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Four inmate slashings at Nassau jail in four months, officials, reports say

The Nassau County jail on Thursday, April 23,

The Nassau County jail on Thursday, April 23, 2015, in East Meadow. Credit: Howard Schnapp

Correction officers at the Nassau jail have responded to four gang-related slashings since January -- including one where the victim's face required hundreds of stitches, according to officials and reports.

The violence, from mid-January through early April, is some of the worst in decades, said John Jaronczyk, president of the Nassau County Sheriff's Correction Officers Benevolent Association.

"In my 25-year career we've never had a three-month period where we've had four slashings," Jaronczyk said Thursday. He added the jail is experiencing more conflict because of Sheriff Michael Sposato's attempts in the last couple of years to house a decreasing inmate population in fewer housing units to save money on staffing.

As inmates are transferred from lesser populated units and condensed into fewer units, the consolidation, Jaronczyk said, frees up some housing units but creates an "artificial overcrowding" in the ones to which the inmates are transferred. The practice, he said, increases friction among rivals who would not normally come in contact with each other.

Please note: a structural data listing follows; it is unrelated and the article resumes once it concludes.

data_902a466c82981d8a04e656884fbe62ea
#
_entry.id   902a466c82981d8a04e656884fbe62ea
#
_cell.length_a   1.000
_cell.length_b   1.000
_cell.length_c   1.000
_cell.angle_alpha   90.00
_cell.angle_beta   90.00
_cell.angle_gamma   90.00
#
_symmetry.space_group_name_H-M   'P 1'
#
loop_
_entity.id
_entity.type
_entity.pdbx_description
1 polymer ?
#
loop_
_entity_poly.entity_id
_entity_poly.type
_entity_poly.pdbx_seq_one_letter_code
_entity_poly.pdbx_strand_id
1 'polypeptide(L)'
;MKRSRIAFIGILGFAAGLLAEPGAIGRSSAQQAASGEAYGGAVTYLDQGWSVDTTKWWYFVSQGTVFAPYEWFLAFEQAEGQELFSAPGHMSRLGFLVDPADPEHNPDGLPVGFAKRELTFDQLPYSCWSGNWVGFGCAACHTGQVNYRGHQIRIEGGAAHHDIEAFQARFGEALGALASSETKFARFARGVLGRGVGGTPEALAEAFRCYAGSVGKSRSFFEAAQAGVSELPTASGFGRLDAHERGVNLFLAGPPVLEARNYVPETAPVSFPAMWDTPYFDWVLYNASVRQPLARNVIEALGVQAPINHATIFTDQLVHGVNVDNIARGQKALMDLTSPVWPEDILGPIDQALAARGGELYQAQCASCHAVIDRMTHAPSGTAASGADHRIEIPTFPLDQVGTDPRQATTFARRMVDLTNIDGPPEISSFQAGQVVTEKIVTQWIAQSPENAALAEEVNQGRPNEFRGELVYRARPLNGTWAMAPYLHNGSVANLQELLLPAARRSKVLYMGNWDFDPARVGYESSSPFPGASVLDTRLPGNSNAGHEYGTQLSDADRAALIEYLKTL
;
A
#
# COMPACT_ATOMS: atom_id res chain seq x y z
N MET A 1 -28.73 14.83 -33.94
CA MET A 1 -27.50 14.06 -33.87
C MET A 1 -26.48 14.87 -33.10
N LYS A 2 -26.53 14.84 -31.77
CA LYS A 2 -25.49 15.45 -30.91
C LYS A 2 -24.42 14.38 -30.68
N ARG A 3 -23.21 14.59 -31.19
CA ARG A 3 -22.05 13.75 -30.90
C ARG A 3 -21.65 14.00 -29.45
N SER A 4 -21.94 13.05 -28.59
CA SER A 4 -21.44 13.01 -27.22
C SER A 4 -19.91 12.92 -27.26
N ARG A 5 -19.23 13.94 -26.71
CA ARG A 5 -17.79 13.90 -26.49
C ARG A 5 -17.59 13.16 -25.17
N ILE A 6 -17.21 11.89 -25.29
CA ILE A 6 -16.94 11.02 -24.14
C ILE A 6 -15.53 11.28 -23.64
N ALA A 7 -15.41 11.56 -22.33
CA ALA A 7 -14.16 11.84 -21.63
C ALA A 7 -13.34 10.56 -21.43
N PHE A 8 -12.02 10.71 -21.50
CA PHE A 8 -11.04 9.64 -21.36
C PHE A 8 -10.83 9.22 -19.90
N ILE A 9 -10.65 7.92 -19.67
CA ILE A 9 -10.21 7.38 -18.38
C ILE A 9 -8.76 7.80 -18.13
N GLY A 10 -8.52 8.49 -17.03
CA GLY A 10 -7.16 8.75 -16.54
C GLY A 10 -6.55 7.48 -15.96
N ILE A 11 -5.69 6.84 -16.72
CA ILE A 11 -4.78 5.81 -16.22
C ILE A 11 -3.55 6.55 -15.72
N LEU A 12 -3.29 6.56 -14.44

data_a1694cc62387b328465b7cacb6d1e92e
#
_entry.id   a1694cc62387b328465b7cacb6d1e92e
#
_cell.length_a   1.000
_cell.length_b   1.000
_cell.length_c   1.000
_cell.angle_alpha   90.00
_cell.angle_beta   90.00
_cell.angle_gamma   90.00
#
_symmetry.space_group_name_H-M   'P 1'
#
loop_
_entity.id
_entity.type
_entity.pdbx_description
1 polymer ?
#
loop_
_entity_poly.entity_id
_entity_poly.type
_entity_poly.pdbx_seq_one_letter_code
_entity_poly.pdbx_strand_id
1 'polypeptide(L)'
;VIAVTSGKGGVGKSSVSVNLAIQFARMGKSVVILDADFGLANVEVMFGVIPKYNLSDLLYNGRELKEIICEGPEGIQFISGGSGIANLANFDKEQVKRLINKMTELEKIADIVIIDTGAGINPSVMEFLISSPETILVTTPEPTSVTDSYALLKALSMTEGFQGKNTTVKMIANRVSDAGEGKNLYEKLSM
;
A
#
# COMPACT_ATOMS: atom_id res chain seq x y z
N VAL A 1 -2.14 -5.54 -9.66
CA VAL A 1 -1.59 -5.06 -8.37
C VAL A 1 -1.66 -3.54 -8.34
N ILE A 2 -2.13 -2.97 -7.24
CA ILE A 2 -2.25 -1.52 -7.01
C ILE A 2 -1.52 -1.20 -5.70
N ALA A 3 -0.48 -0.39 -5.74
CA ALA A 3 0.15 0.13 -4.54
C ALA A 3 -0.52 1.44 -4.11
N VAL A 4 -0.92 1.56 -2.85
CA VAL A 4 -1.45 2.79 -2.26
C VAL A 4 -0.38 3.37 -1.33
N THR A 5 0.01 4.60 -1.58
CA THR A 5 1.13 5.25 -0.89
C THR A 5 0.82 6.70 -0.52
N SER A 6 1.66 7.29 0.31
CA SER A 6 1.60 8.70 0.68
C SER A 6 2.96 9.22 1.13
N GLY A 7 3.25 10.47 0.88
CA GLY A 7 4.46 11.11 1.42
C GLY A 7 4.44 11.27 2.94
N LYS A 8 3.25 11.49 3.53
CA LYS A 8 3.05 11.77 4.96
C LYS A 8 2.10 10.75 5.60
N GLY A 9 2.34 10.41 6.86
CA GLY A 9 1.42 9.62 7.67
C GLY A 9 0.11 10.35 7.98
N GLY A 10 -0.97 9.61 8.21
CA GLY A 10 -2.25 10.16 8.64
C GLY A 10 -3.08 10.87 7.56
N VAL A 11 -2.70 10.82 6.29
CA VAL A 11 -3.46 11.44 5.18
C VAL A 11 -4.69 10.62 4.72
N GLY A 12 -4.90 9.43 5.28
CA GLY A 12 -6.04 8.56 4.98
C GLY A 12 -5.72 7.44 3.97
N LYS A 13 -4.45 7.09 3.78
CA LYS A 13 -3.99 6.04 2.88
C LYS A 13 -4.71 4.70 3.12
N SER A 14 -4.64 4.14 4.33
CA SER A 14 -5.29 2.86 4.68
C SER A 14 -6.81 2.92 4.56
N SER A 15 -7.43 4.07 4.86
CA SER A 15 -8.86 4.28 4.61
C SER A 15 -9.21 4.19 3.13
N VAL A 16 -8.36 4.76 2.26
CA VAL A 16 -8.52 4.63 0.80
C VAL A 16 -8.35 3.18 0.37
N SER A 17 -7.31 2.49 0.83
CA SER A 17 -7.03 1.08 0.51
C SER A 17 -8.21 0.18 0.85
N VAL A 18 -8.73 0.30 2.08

"If there's an increase in inmate violence, it could potentially lead to inmates getting injured and also officers getting injured," he said.

But jail officials said they have seen no spike in violence or the severity of injuries.

Capt. Michael Golio, speaking for Sheriff Michael Sposato, denied Thursday there was an increase in violence at the East Meadow facility and the premise that any violence was a consequence of a change in housing policy.

"There has been no change to facility practices regarding inmate housing assignments and we continue to utilize the same parameters that we have for the past several years," he said, adding the slashings are under investigation. "At this point there does not appear to be any systemic increase in inmate violence at the facility."

According to departmental reports obtained by Newsday, in one mid-January attack, an inmate received a cut on his arm, requiring 30 stitches. In another, occurring in late January, an inmate was cut along the left side of his face, a large wound requiring 230 stitches.

A late March attack left a victim cut on the right side of his face and his neck, and in April, another inmate was cut on his face following a fight.

Jaronczyk said the main common denominator in every incident is that each of the victims and identified perpetrators was an alleged gang member. But Golio said inmates clash for "a myriad of causes."

"Jail is a very tough place and you need the room to separate different sectors," Jaronczyk said. "We believe there should be a little bit more room to separate these problem individuals."

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